Alcohol in Skin Care: The Facts
Recommended Alcohol-Free Products
Bad vs. Good Alcohol in Cosmetic Formulas
When we express concern about the presence of alcohol in skincare or makeup products, we’re referring to ethanol, which you’ll most often see listed as SD alcohol, isopropyl alcohol, or alcohol denat. (denatured alcohol) on the ingredient label. These types of volatile alcohols give products a quick-drying finish that feels weightless on skin, so it’s easy to see their appeal, especially for those with oily skin.
When listed among the first five ingredients on an ingredient label, without question these types of alcohol will cause irritation, and that’s bad for all skin types. Irritation from alcohol causes dryness and free-radical damage, and hurts the skin’s ability to heal, keeping it in a near-constant state of stress.
In contrast, there are other types of alcohols, known as fatty alcohols, which are NOT irritating in the least. Examples you’ll see on ingredient labels include cetyl, stearyl, and cetearyl alcohol. All of these are good ingredients for dry skin, and in small amounts fine for any skin type. It’s important to discern these beneficial forms of alcohol from the problematic types of alcohol.
So now you’re probably wondering: If SD alcohol and the like are so bad for skin, why do so many skincare companies include these forms of alcohol in their products? One reason is that alcohol is often used to keep a formula stable and/or to make an otherwise thick formulation feel almost weightless, creating a deceptively pleasant aesthetic. That’s good for the product, but bad for your skin.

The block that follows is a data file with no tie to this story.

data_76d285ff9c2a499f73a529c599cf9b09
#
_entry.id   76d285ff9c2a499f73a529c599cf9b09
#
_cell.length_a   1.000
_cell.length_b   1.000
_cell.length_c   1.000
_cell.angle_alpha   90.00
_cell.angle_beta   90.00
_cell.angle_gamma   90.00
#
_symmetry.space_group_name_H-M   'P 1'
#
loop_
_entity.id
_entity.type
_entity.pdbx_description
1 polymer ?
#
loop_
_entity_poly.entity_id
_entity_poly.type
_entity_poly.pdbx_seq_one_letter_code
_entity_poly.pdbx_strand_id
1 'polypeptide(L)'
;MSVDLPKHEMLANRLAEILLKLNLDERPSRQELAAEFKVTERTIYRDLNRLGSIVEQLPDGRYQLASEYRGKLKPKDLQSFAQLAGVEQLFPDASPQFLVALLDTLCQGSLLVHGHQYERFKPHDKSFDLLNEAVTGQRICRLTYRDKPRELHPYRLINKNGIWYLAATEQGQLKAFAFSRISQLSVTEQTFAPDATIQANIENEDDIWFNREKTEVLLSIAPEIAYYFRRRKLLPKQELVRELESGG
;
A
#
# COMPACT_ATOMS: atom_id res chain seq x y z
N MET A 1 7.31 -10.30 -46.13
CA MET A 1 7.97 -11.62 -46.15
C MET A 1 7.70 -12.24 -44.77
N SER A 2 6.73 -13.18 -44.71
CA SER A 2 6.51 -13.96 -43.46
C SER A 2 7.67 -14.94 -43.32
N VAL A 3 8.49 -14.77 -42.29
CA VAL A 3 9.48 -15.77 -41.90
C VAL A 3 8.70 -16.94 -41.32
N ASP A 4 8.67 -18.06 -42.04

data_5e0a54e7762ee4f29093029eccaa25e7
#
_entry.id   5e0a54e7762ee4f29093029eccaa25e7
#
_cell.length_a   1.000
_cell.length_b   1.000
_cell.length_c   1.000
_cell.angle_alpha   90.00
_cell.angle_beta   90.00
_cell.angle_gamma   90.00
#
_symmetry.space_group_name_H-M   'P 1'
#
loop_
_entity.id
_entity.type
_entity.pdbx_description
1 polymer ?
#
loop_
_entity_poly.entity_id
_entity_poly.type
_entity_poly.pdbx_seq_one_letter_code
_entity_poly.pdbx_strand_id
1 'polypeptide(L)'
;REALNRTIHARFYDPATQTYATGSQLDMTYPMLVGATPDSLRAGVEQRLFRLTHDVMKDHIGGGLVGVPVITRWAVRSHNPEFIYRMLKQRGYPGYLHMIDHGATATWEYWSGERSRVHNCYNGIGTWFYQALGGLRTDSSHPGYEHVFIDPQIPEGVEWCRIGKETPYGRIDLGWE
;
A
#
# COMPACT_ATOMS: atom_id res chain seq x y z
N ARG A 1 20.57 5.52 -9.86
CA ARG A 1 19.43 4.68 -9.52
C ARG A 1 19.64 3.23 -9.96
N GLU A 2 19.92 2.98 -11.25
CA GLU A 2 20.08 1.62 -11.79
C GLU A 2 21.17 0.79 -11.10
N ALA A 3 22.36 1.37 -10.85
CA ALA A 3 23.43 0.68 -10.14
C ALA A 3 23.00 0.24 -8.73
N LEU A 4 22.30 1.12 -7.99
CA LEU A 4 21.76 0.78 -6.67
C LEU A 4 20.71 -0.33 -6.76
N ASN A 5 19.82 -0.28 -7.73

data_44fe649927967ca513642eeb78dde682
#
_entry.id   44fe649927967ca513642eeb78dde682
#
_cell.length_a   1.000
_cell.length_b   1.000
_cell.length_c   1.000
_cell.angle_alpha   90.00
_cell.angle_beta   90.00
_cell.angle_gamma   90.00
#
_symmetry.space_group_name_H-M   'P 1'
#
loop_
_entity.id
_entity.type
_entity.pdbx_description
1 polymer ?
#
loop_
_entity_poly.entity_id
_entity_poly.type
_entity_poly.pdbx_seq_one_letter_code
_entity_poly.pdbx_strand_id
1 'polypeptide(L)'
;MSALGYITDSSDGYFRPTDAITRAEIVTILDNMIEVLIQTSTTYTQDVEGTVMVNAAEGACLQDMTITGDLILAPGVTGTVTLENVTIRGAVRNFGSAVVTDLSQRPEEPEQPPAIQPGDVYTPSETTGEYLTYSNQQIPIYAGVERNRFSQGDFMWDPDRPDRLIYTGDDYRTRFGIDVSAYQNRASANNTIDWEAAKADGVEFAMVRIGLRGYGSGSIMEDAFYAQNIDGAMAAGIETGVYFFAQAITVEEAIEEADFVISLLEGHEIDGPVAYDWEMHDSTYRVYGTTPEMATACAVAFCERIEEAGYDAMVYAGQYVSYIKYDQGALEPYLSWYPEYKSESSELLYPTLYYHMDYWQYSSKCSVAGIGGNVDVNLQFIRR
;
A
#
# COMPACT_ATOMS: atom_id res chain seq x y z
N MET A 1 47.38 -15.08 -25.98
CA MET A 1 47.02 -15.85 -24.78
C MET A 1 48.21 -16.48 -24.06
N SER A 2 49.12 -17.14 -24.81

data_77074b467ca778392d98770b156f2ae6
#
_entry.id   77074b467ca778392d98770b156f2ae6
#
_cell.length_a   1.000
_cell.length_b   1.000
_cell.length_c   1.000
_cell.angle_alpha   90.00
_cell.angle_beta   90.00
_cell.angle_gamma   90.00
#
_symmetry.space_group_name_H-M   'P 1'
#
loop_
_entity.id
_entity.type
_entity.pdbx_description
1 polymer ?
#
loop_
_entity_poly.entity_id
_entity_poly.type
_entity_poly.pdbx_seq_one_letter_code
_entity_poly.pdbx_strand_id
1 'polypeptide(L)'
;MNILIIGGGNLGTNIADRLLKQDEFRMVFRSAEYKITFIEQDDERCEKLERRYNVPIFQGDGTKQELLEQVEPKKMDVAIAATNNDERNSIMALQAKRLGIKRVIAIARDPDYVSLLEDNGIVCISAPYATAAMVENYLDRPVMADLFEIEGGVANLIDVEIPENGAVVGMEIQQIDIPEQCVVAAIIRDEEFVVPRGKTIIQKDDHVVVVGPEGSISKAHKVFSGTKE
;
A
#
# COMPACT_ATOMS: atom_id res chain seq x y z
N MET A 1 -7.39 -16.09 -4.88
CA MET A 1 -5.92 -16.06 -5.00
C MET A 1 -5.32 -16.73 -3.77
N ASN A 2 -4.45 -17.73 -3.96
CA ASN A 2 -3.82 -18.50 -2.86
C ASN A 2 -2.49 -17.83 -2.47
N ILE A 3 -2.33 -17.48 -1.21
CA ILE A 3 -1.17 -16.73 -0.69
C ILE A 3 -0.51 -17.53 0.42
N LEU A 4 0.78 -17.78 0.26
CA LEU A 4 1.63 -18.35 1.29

Likewise, you may have heard that alcohol is a good ingredient because it helps other ingredients like retinol and vitamin C penetrate skin more effectively. Although it’s true that it does enhance absorption of ingredients, the alcohol also destroys skin’s barrier, the very substances that keep your skin healthy over the long term. There are certainly other, gentler ways to get good ingredients to penetrate skin, without damaging its barrier, an issue that causes more problems than benefits.
How Alcohol Damages Skin + Makes Breakouts Worse
Alcohol immediately harms skin and starts a chain reaction of damage that continues long after it has evaporated. A 2003 study, published in the Journal of Hospital Infection, found that with regular exposure to alcohol-based products, the skin is no longer able to keep water and cleansing agents from penetrating, thus further eroding the skin’s barrier.
If your skin is oily, it can be tempting to use alcohol-based products because they provide an immediate matte finish, essentially de-greasing the “oil slick.” The irony of using alcohol-based treatments to control oily skin is that the damage from alcohol can lead to an increase in breakouts, enlarge pores, and makes inflammation worse. The result is that the discolorations leftover from acne stay around for much longer than they would otherwise.[3, 4]
And get this: Alcohol can stimulate oil production at the base of the pore, so the immediate de-greasing effect is eventually counteracted, prompting your oily skin to produce even more oil.[5, 6] Talk about spinning your wheels!
If Alcohol is Bad, Why is it Used to Clean Wounds?